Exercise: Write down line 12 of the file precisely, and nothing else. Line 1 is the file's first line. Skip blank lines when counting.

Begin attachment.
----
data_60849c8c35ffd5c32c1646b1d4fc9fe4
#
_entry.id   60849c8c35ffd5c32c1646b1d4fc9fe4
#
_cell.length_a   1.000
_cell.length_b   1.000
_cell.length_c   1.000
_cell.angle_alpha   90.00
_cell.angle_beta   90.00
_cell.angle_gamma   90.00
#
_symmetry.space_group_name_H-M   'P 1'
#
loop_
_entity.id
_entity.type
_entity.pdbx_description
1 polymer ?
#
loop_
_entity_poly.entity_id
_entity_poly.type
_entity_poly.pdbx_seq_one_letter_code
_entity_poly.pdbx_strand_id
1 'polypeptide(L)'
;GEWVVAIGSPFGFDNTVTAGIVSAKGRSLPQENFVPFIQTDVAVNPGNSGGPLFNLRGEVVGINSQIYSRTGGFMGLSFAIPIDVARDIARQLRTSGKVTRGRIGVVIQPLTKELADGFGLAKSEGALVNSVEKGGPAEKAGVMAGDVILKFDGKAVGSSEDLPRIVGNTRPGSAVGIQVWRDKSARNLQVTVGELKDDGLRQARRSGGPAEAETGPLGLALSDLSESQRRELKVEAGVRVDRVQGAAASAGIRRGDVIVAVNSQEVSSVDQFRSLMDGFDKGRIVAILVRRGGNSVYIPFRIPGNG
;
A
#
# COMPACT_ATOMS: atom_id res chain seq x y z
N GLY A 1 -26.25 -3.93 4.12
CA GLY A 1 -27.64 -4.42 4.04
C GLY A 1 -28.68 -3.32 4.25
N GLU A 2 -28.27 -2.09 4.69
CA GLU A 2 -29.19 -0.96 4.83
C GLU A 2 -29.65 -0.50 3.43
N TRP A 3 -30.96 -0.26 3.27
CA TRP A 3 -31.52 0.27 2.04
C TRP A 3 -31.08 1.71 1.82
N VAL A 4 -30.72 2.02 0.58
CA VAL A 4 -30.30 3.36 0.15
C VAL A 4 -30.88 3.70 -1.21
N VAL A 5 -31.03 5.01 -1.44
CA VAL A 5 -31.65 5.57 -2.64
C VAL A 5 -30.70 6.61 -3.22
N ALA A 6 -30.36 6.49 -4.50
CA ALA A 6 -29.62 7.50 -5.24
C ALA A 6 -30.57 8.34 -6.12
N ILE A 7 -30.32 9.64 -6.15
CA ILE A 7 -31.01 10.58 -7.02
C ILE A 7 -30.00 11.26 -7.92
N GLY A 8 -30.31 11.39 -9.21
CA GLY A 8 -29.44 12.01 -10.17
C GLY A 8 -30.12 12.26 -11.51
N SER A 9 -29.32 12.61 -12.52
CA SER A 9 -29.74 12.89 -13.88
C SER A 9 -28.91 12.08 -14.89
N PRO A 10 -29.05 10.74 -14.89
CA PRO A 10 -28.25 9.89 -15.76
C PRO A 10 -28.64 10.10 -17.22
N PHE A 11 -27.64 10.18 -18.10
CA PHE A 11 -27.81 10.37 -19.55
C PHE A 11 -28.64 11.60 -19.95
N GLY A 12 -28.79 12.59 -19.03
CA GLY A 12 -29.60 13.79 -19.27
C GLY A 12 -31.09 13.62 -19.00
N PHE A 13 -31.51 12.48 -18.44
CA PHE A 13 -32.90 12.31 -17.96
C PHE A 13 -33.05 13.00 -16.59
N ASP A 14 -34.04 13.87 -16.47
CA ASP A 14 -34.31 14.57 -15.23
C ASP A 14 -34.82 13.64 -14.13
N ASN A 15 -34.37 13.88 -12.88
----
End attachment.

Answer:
_symmetry.space_group_name_H-M   'P 1'